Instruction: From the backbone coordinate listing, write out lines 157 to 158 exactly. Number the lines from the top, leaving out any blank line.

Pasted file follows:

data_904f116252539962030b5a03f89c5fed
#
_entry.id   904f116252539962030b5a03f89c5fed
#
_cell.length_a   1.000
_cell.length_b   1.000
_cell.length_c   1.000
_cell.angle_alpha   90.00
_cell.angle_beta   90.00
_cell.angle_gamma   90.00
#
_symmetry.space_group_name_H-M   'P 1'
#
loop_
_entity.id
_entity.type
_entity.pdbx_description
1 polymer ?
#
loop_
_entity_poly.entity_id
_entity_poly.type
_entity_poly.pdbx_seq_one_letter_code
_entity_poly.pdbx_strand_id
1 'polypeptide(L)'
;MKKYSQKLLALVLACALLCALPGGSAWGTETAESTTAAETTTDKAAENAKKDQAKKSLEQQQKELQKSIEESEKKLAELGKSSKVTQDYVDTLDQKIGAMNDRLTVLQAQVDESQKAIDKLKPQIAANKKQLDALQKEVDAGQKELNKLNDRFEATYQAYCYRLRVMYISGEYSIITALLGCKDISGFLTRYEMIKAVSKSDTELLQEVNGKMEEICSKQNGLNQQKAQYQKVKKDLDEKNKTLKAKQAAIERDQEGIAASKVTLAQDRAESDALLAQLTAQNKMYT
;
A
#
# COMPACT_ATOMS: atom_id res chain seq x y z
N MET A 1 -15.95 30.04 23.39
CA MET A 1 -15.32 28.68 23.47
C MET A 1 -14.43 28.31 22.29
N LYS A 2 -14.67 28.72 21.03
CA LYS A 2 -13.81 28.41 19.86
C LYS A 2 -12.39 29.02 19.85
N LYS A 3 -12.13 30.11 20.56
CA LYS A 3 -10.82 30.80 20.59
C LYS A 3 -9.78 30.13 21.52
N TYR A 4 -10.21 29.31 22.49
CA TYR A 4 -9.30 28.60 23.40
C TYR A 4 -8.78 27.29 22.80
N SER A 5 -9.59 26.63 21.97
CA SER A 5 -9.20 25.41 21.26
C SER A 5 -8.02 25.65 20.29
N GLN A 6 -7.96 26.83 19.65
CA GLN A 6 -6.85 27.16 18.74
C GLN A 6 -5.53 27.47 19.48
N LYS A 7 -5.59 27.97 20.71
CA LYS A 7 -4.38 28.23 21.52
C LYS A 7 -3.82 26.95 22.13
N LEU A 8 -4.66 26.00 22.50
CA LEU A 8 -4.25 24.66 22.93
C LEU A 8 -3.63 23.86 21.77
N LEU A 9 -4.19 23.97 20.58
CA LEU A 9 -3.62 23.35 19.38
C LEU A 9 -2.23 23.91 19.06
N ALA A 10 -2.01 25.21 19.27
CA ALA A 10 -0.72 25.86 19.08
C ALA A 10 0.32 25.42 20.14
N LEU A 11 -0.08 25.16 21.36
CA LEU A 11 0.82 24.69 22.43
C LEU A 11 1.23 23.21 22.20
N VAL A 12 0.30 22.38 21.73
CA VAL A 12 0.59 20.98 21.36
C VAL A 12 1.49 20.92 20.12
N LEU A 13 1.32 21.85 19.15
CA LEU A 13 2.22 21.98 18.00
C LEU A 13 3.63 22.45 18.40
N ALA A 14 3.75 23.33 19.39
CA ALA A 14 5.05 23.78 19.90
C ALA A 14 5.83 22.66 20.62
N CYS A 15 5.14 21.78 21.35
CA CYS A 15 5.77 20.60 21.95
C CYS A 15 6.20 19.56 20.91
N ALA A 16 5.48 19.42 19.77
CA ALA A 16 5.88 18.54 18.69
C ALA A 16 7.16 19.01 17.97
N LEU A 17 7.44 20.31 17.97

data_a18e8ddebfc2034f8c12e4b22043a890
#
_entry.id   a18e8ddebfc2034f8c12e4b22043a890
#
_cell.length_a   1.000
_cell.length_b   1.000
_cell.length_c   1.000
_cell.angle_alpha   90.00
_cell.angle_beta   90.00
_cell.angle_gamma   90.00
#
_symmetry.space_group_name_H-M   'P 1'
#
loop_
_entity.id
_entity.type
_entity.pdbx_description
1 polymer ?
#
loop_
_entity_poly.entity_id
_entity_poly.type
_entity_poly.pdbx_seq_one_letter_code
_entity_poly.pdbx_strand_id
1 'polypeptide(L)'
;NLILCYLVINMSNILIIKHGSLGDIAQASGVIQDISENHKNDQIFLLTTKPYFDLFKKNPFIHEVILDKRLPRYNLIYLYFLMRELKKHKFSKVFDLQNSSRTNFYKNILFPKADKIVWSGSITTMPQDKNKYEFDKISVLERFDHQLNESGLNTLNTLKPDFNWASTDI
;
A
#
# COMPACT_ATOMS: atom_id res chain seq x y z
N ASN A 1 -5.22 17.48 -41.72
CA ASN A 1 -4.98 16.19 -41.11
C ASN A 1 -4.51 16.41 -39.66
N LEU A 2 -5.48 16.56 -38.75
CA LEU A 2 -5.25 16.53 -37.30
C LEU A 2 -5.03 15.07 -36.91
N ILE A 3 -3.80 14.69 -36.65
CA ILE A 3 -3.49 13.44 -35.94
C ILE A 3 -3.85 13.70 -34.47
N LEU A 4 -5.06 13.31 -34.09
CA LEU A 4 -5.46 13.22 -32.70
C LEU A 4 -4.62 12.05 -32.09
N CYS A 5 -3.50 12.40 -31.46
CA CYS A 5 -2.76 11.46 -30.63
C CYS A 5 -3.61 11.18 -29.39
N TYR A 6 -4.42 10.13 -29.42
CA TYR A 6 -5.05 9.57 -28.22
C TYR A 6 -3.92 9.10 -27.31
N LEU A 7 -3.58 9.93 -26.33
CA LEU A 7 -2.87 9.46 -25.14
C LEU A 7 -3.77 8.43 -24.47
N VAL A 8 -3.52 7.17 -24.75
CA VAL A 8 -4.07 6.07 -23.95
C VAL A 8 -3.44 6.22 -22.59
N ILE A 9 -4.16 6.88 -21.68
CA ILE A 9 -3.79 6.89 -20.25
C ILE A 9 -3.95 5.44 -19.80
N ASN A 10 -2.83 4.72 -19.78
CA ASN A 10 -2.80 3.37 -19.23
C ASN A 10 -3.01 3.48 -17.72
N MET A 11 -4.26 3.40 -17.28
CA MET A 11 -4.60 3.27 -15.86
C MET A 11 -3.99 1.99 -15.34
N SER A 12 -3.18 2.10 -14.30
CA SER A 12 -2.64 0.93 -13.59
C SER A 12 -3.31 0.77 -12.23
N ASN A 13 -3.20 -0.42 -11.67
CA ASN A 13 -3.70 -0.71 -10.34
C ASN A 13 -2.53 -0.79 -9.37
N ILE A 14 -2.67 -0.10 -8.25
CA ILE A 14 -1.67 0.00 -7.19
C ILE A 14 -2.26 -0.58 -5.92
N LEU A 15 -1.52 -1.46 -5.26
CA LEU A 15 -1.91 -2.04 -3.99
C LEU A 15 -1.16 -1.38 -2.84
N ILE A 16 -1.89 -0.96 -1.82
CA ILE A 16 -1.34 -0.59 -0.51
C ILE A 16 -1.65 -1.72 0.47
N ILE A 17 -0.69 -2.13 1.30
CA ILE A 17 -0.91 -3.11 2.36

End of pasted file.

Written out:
C ILE A 16 -1.65 -1.72 0.47
N ILE A 17 -0.69 -2.13 1.30